The Dark Side of Taxidermy

The Dark Side of Taxidermy

Confessions of a Taxidermist

By: Thomas Engelhart

As blood dripped down my arms, the horror and sheer unimaginable events of the day made me rethink what I had gotten myself into. The blood belonged to that of a full adult male tiger which hung from the ceiling via a large metal hook which had held so many lifeless victims before it. The tiger’s ultimate destiny would be that of being mounted into a permanent pose to be displayed in the trophy room of a multi million dollar home looking much like what Noah’s Ark would look like in a Stephen King novel. It was the last straw of an enlightenment I had experienced with witnessing the truths of big game and trophy hunting.


I had always been interested in taxidermy since I was a young child. I would visit the local museum and was fascinated at getting to see up close and actually touch the claws of beasts like bears and the delicate feathers of birds. As I grew, my fascination with the craft grew and despite never actually becoming a hunter myself, I found myself working in a taxidermy shop. My years of experience there would open my eyes to the atrocities of how some value the worth of an animal’s life.

Many local taxidermy shops you may have in your hometown deal in common game such as foxes, deer, ducks, and fish, but where I worked was like a David Attenborough documentary except for the fact that the animals I would see on a daily basis lacked movement.

International crates would come in every other week containing everything from 20 foot crocodiles to life size giraffe skins. Only the Antarctic continent was spared when it came to what animals we might see rock up at our back garage. Even the most exotic and seemingly endangered species seemed to not be exempt as I would see the lifeless remains of such animals as polar bears, elephants, African wild dogs, and muskox.

The most extraordinary thing was this was all 100% legal. I would learn that almost any animal could be shot with the right permit and a permit seemed available for just about everything if you had enough money. The permit for an elephant at the time was nearly $30,000 U.S. To the wealthy big game hunters that supplied us with work however, it was merely like going out and buying a pair of shoes.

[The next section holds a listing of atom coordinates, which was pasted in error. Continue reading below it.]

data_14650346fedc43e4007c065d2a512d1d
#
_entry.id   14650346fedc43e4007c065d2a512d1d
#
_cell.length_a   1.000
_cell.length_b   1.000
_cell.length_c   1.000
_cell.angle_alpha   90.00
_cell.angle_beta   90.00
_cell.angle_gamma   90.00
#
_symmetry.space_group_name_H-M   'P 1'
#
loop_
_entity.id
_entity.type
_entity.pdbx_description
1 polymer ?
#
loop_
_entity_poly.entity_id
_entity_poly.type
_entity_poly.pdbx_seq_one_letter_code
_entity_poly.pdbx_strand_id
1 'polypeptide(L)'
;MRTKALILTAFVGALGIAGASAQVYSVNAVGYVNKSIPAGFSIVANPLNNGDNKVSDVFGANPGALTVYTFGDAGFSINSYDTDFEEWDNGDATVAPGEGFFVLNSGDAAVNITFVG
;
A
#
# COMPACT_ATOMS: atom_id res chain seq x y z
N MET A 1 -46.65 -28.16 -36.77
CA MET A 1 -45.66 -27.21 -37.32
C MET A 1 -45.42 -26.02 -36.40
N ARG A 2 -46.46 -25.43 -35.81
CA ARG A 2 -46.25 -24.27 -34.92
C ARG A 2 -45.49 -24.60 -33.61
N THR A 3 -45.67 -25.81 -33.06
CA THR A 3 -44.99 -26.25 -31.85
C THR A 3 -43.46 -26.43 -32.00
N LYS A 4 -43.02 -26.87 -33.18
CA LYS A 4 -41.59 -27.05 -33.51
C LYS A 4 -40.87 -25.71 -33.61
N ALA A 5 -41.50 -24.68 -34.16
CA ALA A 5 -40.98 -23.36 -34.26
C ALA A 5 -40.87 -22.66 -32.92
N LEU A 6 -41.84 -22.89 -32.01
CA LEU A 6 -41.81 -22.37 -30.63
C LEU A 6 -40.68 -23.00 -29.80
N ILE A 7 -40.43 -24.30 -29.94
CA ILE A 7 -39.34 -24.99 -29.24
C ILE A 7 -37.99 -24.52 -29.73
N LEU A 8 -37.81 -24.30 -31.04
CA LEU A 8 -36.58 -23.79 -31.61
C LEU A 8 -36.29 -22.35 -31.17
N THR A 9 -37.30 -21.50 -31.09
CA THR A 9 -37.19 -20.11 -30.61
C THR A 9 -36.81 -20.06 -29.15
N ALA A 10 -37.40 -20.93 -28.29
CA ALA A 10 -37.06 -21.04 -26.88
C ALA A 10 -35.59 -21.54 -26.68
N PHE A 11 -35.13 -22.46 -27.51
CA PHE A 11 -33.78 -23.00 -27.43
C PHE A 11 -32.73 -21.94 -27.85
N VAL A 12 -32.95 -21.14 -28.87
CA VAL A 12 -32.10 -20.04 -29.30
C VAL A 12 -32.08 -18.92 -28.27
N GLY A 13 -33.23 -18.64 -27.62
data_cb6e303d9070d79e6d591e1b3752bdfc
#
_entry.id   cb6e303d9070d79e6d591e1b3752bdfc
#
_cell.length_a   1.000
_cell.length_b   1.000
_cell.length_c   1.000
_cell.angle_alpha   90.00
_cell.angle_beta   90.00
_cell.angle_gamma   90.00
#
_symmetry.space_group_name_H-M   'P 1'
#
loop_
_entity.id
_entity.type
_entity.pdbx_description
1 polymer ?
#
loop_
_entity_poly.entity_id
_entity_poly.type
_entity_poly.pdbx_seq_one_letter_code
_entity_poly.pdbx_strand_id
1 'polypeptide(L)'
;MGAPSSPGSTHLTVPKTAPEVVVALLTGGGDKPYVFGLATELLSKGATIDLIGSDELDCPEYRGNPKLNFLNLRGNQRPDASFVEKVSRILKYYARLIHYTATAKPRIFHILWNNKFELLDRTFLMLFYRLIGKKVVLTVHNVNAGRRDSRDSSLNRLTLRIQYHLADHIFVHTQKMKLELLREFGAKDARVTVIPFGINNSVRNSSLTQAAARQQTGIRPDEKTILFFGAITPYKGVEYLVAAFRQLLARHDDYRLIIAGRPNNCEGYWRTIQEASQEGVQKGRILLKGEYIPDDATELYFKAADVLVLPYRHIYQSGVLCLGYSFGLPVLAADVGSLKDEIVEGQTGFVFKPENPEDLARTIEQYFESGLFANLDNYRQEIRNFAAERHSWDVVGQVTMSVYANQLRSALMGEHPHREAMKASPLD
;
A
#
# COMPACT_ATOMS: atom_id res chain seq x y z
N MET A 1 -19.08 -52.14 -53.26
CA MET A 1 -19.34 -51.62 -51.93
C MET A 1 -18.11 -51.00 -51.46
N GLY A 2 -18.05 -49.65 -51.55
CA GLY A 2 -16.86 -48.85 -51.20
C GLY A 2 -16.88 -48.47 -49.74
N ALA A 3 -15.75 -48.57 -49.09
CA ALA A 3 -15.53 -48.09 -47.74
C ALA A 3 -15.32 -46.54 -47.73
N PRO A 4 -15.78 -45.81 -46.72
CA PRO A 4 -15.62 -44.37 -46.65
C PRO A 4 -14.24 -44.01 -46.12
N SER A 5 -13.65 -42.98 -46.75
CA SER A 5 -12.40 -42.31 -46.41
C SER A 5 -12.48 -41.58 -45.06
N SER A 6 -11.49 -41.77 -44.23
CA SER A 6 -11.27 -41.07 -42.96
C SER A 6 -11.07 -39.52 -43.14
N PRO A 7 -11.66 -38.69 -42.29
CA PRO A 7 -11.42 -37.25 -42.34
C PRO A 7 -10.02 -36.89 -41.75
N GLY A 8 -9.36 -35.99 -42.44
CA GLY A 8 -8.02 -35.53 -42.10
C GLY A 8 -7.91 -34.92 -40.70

Although I myself never like the idea of killing wildlife myself, I was never really opposed to hunting. It is in our nature as a human to hunt and there are a large amount of hunters out there that do it in a respectful nature. They hunt for food and to feel a sort of attachment to nature and our old ways.

The trophy hunter is a whole different breed. From my experiences, they were generally vulgar, disrespectful, and the furthest thing from a true hunter. I have heard the argument before that the money that is spent for permits and hunts themselves is much needed for conservation and the local communities in which they hunt. I can say via many accounts that this is not exactly the case. Although some benefits including financial may trickle down to conservation efforts, the majority is hoarded by the hunting outfitter service and corrupt governments or officials. And although the meat from hunts may feed hungry villagers, why not allow the tribes to hunt themselves instead of needing the assistance of a wealthy westerner.

To paint a picture of the trophy hunter, imagine eating breakfast with gun in hand as you look down upon feeders set up to attract fenced in deer. The deer’s feed laced with growth hormones in order to produce a record setting rack of antlers. BAM! A life is taken in between bites of eggs and bacon. Get me my prize yells the “hunter” as he hands his empty plate to the staff hands. A few months later he will have the deer’s head hung on his wall having never so much laid his hands on his victim except to maybe pose for a photo to show off his skill to his friends. This is the face of the trophy hunter.